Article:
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Annual State of the Climate Report for 2014 published

Front Cover of State of the Climate in 2014 report

July 2015 - During 2014, the majority of climate indicators continued to reflect a warming planet, with several setting new records.

'State of the Climate in 2014' is the 25th consecutive instalment to the annual State of the Climate reports produced by the  American Meteorological Society. These comprehensive reports are lead by scientists from NOAA , along with 413 scientists from 58 countries. Met Office scientist Kate Willett leads the Global Climate chapter and several other Met Office scientists contribute. The report provides a detailed update on global and regional Essential Climate Variables (ECVs) using all available climate monitoring records, including several produced by the Met Office Hadley Centre's  HadOBS data portal. Patterns, trends and changes are tracked across the global climate system. All reports are freely available online.


The year 2014 was by all accounts a very warm year. The warmth was against the backdrop of an El Niño-Southern Oscillation (ENSO) that although often approached El Niño thresholds, at the time was considered officially neutral. The year's final months were since revised to 'marginal' El Niño. Long-lived greenhouse gases continued to increase, primarily owing to rising carbon dioxide (CO2) concentrations, in addition to methane (CH4), nitrous oxide (N2O) and other minor trace gases.   
Over land surfaces, record level warmth was observed in Europe along with 24 other countries. The frequency of warm extremes were above average for all regions apart from North America. Similar spatial patterns were observed in the troposphere. Over oceans, global sea surface temperatures and ocean heat content were also observed to be exceptionally warm and sea level exceptionally high, keeping pace with the trend over the past two decades of 3.2 ± 0.4 mm per year.

Snow and Ice

In the cryosphere, the regions of the world containing snow and ice, the effect of increased warming continued to be visible in the decline of glacier volume. With the addition of seven more reference glaciers compared to 2013, preliminary results for 2014 make it the 31st consecutive year of negative glacier mass balance. Northern Hemisphere snow cover was near average. Arctic sea ice was well below average but above the exceptional lows seen in 2007, 2011 and 2012.


Global precipitation over oceans was above average, contrasting with below-average precipitation over land. This was also reflected in hemispheric soil moisture: the Southern Hemisphere, which is mostly ocean, was wetter compared to 2013 while the Northern Hemisphere, which is mostly land, was drier. These large-scale averages mask strong opposing (dry verses wet) features, often within close proximity. Water availability also dominated the FAPAR (Fraction of Absorbed Photosynthetically Active Radiation) variability which is a measure of the amount of vegetation covering the land surface. Over central Europe, high seasonal precipitation in combination with above average temperature created very favourable growing conditions. Humidity at surface level was above average in terms of the amount of water vapour, consistent with the high surface and tropospheric temperatures. However, relative humidity, a measure of how saturated the air is, remained below average, continuing a trend from around 2000.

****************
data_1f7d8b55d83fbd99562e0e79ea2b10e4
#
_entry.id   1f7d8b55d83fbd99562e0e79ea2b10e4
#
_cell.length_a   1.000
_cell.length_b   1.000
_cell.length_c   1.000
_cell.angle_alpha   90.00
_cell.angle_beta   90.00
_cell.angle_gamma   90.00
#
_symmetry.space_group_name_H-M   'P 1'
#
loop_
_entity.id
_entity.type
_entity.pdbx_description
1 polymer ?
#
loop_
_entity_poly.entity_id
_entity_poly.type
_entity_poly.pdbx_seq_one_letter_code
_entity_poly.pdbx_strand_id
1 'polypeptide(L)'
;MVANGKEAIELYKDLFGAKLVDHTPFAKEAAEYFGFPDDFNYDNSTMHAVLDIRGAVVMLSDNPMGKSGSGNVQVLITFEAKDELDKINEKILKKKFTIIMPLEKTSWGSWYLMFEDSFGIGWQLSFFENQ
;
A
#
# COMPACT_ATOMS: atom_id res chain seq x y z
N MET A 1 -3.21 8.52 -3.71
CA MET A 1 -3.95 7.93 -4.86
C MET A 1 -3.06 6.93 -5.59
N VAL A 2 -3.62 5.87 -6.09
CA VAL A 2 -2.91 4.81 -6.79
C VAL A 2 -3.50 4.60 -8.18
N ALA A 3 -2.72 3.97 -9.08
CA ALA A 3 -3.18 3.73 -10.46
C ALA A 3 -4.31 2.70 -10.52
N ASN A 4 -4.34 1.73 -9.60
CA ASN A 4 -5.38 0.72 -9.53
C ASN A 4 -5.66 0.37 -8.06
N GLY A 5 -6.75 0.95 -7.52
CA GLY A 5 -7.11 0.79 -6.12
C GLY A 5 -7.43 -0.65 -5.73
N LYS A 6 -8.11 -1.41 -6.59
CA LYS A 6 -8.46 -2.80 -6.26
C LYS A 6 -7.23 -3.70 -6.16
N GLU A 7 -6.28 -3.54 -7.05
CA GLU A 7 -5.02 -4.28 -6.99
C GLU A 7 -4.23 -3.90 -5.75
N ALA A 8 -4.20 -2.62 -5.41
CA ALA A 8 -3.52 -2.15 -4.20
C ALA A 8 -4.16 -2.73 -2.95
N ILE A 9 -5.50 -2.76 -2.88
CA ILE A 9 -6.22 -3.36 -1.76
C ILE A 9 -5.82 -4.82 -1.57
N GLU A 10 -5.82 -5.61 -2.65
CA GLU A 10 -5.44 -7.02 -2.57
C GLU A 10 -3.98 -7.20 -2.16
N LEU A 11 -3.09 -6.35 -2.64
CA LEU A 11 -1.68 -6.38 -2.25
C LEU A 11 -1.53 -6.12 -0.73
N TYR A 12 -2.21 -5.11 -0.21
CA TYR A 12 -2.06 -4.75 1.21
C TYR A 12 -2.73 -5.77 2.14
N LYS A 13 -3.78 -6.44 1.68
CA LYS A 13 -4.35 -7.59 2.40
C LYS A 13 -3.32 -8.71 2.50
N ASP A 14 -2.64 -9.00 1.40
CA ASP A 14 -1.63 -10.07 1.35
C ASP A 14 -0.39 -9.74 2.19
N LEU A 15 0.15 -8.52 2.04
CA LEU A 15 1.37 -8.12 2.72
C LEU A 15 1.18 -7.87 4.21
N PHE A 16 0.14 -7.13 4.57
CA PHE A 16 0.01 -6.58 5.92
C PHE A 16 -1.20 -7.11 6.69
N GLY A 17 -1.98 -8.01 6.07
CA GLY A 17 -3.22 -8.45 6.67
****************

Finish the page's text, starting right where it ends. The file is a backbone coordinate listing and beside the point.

Atmospheric Chemical Composition

The atmospheric concentration of long-lived greenhouse gases (CO2, CH4 and N2O) continued to increase bringing total radiative forcing to 36% above 1990 values. Atmospheric CO2 concentrations reached 397.2 ppm for the global average. Stratospheric ozone is very variable year-to-year but there is now evidence of a significant increase in the upper stratosphere since 2000. Global mean anomalies in stratospheric water vapour were positive (wet) due to warmer-than-average tropical tropopause layer temperatures, in stark contrast to the strongly negative (dry) global anomalies in 2013. Positive anomalies of carbonaceous aerosols, CO, and to some extent tropospheric column ozone, were correlated with regions of seasonal biomass burning.


The comprehensiveness of this report permits an increased portrayal of the interconnectedness of many facets of the climate system. This year upper tropospheric wind and upper tropospheric humidity are included for the first time. The former helps highlight, for example, the influence of the quasi-biennial oscillation on stratospheric water vapour and the latter plays a key feedback role in climate. Also included are three sidebars discussing uncertainty in temperature rankings, drought indices, and the Copernicus Atmospheric Monitoring System (CAMS).

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